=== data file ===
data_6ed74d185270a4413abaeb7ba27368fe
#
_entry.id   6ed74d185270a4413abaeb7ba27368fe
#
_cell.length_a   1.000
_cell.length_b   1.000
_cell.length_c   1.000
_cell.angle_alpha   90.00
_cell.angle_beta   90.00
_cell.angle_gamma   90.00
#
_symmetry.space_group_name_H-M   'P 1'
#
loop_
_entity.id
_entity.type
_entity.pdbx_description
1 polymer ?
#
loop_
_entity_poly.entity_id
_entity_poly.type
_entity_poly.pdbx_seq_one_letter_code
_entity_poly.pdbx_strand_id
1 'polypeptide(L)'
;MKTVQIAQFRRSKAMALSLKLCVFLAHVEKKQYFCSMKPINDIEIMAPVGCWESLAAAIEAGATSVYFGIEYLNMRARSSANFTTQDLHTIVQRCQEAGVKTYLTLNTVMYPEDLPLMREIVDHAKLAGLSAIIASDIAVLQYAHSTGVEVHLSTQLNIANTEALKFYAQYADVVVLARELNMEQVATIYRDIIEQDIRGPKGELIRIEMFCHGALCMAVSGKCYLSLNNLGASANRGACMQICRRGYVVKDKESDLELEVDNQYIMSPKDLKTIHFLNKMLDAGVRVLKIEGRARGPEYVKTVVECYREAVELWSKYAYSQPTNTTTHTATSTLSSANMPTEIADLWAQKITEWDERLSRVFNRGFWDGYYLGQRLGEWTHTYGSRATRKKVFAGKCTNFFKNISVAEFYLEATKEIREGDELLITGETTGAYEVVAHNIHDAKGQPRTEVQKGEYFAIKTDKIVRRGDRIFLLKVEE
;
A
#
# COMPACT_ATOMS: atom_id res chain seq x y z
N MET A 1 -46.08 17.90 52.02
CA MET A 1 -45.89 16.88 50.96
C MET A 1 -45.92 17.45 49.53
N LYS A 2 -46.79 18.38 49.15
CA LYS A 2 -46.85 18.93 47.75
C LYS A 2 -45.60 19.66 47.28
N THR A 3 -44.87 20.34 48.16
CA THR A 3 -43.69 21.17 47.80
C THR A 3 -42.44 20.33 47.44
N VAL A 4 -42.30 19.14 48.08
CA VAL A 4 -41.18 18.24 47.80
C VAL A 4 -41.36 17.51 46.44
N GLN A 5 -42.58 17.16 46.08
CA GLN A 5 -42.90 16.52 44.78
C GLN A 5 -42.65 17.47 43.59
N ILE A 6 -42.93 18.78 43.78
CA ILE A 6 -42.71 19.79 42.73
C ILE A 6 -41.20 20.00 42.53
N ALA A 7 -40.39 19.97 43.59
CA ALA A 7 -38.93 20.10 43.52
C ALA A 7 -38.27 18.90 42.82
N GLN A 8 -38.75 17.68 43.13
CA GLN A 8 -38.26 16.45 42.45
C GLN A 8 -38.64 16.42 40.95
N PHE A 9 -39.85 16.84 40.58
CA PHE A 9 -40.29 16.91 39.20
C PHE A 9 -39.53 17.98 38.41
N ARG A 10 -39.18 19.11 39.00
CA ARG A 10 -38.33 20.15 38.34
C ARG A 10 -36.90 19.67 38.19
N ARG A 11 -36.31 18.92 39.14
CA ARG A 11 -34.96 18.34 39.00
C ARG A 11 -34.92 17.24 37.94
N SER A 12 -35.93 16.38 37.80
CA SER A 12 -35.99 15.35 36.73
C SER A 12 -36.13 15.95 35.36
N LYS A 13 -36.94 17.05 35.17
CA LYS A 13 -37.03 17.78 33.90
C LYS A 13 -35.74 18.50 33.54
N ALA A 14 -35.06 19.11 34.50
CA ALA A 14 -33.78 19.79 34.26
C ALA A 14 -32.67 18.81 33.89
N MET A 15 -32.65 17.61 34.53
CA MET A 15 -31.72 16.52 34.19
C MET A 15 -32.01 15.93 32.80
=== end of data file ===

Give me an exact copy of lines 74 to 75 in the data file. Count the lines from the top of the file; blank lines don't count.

CA MET A 15 -31.72 16.52 34.19
C MET A 15 -32.01 15.93 32.80